Learning what physical therapy assistants do is essential before picking this in-demand health care career. Physical therapy assistants, or PTAs, are rehabilitation aides who help patients regain their strength after injury or illness and cope with chronic conditions. It’s their goal to get patients back on their feet and leading healthy, active lives without pain. As their title suggests, PTAs only treat patients when being supervised by a board-certified physical therapist. In 2019, the U.S. News & World Report recognized PTAs for having America’s 32nd best job. That’s because employment of PTAs is expected to skyrocket much faster than average by 31 percent through 2026. Physical therapy assistants also report high satisfaction, excellent benefits, low stress, and flexible schedules. This article will uncover everything prospective PTAs should know about what physical therapy assistants do and how to succeed.
Responsibilities of Physical Therapy Assistants
Physical therapy assistants are responsible for following the treatment plans PTs make for each patient’s needs. Their patients might be healing from back surgery, recovering from a stroke, dealing with a physical disability, or simply aging. Regardless of the case, PTAs are trained to teach motor exercises that aid mobility. Under supervision, PTAs lead patients through stretches, bends, weight lifting, and traction for muscle stimulation. Physical therapy assistants often integrate hands-on massaging to soothe pain in trigger points. PTAs use various fitness equipment like treadmills, stability balls, stationary bikes, and foam rollers to get patients moving. Each session, PTAs take notes of patient progress or regression to pass onto the physical therapist. Assistants sometimes do secretarial tasks, such as making appointments, printing bills, and ordering office inventory.
Where Physical Therapy Assistants Practice
The Bureau of Labor Statistics reports that there are 88,300 physical therapy assistants in the United States. The majority of PTAs, around 45 percent, unsurprisingly work in physical therapy offices. Twenty-three percent are employed by public or private hospitals. Another 11 percent practice in nursing homes to support geriatric patients. Eight percent of PTAs work for home health care providers and travel with therapists right to patient homes. Physical therapy assistants are also found in doctors’ offices, schools, athletic training centers, military bases, and cardiopulmonary clinics. Some PTAs book short-term travel therapy gigs to serve at different agencies every few months. Improving patients’ movement provides PTAs with emotional rewards plus median pay of $57,430. Texas, Ohio, Florida, Pennsylvania, and California currently have the highest number of physical therapy assistants.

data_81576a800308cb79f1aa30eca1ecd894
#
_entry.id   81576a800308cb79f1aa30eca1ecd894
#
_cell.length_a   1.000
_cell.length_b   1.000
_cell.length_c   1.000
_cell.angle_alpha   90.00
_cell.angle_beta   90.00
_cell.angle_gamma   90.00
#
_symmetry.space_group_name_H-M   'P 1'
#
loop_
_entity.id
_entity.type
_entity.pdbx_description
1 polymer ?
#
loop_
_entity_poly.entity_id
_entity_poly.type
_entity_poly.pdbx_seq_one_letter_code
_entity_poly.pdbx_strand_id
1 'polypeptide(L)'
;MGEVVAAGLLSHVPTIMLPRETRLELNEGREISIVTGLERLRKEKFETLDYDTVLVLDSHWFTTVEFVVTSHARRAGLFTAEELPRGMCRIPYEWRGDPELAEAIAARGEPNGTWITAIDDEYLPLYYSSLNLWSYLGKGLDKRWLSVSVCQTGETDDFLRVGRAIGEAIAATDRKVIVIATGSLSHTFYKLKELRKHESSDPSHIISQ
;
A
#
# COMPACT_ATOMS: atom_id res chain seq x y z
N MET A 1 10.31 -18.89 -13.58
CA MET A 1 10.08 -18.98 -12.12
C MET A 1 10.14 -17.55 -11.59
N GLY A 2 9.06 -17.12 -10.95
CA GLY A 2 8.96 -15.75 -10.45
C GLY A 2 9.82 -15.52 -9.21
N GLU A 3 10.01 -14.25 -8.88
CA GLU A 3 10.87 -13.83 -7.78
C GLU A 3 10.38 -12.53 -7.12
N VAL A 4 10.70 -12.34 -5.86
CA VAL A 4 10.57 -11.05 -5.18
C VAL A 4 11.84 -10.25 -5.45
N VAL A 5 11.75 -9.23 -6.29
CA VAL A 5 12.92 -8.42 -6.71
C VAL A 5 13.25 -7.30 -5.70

Steps to Become a Physical Therapy Assistant
What physical therapy assistants do requires some job-specific training in higher education. Most PTAs have earned a two-year associate degree from a junior or technical college. Others may add a vocational certificate in physical therapy to previous associate or bachelor’s degrees. Picking a PTA program approved by the Commission on Accreditation in Physical Therapy Education is essential. Among the 350+ such options are Pima Medical Institute, Herzing University, Broward College, Delgado Community College, Finlandia University, and San Diego Mesa College. These high-quality degrees will satisfy qualifications for state PTA licensure. All 50 states require physical therapy assistants pass the 200-question NPTE Exam, criminal background check, and CPR-Basic Life Support course. PTA programs generally will integrate field-based clinical rotations to fulfill practice hours too.
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Physical therapy assistants assume many different roles to ensure patients receive optimal care. From fitting prosthetic limbs to using ultrasound machines, PTAs are actively involved in making patients heal and gain confidence. However, assistants lack the authority to make patient diagnosis and treatment decisions. Gaining more clinical responsibility is only possible for PTAs who earn a Doctor of Physical Therapy degree. Advanced education would expand on what physical therapy assistants do and provide autonomy to design patient interventions oneself.